A grand jury found “no criminal wrongdoing” in the case of a Portland police officer who shot a homeless man named Jack Dale Collins. According to the police report, Collins was approaching officer Walters with a knife—even though the officer repeatedly told him to drop it. So officer Walters shot and killed Collins. Which is fair enough. Or is it? Officer Walters didn’t tase Collins. Officer Collins claimed he didn’t use a Taser stun gun “because it wouldn’t have worked through the man’s heavy coat” (according to an investigative report released Monday, reported by tdn.com).
He said he rejected pepper spray or a baton because the man was too close to him, and there was no backup. In a transcript of his statement to investigators, Walters said the coat Collins was wearing “looked like a jacket you might sleep out at night in.” He said stun guns are ineffective on such coats because the electrical probes get stuck in the material and fail to make the connection needed to shock the person.
Taser’s VP of Comms confirms the officer’s claim. “A two-inch coat could defeat an X26 Taser. There are ways to increase your effectiveness,” Steve Tuttle tells TTAG. “We train officers to aim for the shoulders or legs. And we’ve developed an X3 Taser with three shots; it’s like a semi-automatic compared to a Derringer.”
Yes, well, the Portland po-po ain’t got one. So, would Tuttle choose a gun or a Taser when approached by a man with a thick coat and a knife. “The gun,” he says without a moment’s hesitation. “You don’t bring a knife to a gunfight,” Tuttle says, reversing his metaphors.
That said, Tuttle says the choice of weapon is often determined by the pace of events. “Dynamic” > gun. “Stand-off” > Taser. So how did it go down in Rain City?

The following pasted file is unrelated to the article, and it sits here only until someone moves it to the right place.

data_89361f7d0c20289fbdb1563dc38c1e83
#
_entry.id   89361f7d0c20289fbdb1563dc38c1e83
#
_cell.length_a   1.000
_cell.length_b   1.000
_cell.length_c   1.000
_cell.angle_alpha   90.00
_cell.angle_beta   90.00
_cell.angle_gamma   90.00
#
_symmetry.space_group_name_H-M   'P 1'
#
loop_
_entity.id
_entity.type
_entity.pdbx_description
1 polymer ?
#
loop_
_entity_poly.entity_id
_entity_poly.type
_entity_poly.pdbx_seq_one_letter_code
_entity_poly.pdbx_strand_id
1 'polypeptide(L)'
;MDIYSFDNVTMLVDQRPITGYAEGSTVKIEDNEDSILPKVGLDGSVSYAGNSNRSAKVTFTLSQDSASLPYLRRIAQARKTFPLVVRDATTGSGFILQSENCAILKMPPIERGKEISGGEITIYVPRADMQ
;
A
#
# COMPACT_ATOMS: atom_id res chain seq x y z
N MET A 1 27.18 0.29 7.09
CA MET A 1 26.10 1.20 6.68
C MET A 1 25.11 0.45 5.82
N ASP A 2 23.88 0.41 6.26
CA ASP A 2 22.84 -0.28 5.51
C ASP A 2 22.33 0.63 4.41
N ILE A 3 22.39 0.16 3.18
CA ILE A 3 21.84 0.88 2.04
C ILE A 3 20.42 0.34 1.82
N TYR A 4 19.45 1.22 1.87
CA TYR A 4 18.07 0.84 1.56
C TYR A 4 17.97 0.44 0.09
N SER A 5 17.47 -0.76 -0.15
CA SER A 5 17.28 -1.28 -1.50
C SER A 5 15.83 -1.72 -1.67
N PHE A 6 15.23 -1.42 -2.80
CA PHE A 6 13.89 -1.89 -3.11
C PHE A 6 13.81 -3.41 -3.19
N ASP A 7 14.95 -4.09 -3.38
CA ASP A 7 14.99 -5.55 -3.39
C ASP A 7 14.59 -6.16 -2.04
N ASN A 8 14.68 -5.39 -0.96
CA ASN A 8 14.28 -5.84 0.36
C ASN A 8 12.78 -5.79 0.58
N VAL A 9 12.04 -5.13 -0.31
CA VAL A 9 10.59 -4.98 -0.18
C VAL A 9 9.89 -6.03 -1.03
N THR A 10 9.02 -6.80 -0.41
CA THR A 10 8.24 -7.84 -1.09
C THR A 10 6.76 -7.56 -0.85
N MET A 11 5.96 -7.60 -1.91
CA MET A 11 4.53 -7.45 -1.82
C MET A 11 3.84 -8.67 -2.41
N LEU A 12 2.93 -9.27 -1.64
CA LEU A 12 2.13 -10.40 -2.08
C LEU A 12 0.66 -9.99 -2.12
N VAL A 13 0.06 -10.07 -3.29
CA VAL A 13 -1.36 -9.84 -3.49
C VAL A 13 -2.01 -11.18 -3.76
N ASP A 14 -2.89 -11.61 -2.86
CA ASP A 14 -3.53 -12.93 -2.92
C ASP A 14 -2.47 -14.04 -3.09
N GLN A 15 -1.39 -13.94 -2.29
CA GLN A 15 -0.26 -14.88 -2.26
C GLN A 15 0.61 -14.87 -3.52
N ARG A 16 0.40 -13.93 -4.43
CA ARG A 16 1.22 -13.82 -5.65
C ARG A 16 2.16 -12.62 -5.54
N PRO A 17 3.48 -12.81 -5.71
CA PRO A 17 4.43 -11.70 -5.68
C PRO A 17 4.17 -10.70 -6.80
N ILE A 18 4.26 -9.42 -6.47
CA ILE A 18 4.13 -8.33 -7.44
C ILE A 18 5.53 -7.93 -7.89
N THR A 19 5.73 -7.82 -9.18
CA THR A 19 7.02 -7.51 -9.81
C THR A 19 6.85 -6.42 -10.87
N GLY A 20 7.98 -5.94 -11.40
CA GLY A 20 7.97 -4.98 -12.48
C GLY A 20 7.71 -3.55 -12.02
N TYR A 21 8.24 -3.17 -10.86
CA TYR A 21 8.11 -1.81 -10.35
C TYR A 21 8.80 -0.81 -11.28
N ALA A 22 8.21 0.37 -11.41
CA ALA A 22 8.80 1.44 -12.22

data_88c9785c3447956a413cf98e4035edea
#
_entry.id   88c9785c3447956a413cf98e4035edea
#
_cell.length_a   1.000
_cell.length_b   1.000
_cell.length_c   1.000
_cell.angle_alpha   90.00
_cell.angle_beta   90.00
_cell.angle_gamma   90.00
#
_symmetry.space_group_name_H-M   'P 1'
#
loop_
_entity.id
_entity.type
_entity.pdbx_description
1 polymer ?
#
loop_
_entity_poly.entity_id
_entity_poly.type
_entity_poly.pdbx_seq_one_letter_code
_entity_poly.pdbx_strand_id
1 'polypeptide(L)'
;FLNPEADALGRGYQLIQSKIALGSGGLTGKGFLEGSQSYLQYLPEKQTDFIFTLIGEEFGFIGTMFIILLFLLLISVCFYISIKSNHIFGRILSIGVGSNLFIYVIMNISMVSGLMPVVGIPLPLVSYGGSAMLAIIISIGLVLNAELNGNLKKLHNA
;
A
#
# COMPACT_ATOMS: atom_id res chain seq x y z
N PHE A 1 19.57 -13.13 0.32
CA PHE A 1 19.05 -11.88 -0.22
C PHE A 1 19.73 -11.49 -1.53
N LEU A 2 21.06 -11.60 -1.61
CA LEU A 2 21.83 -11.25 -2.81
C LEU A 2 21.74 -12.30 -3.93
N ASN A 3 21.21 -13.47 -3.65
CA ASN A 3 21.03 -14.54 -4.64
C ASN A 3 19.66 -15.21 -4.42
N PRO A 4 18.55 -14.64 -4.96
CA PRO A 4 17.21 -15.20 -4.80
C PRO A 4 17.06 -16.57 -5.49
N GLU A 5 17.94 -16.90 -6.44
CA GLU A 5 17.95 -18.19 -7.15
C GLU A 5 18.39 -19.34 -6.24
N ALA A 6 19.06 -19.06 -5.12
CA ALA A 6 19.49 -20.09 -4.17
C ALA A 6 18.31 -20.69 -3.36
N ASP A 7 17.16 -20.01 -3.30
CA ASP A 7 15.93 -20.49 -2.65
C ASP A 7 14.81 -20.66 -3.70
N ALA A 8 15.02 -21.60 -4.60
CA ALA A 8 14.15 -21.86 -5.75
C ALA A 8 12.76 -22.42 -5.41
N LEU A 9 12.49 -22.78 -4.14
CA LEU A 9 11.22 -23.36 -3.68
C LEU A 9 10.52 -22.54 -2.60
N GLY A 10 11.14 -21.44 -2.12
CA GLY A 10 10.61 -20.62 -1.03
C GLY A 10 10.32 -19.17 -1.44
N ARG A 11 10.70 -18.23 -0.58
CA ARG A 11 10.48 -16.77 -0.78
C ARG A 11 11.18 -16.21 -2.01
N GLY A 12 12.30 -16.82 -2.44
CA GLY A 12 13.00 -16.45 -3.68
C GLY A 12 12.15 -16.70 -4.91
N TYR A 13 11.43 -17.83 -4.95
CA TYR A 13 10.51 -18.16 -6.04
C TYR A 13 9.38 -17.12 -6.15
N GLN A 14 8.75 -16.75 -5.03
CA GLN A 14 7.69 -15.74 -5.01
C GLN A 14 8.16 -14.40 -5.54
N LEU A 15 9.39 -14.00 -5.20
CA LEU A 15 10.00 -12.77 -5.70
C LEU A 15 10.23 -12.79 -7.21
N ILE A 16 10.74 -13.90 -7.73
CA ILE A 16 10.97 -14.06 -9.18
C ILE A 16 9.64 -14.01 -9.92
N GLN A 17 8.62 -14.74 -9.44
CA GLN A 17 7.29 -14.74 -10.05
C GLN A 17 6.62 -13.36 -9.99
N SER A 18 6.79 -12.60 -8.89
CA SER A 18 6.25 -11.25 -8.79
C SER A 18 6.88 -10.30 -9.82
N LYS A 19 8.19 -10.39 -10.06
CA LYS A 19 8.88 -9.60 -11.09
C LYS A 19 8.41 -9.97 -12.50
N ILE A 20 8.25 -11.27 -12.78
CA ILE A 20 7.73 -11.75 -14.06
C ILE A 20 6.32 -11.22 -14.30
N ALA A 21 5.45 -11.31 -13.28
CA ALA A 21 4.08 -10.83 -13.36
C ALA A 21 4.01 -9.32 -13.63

Walters said he was answering a routine complaint about an intoxicated man and was surprised when he knocked on the door of the arboretum restroom and Collins emerged with blood on his neck, face, clothes and hands.
Walters said he was “totally shocked for a moment when it opened because it just doesn’t normally happen that way.”
He described a relatively small courtyard area and Collins moving closer until “now we have like a couple feet between me and being cut by a blade.”
Walters shot Collins four times, and one bullet struck a major artery. In a recording of the police dispatch exchange, Walters says “shots fired, shots fired” shortly after asking for backup.
When asked during the interview with investigators whether he could have done anything differently, Walters replied, “I just don’t think so.”
Walters said that when Collins responded at one point that he was not going to drop the knife, despite repeated commands, “it really just solidified to me that that was, that was it.”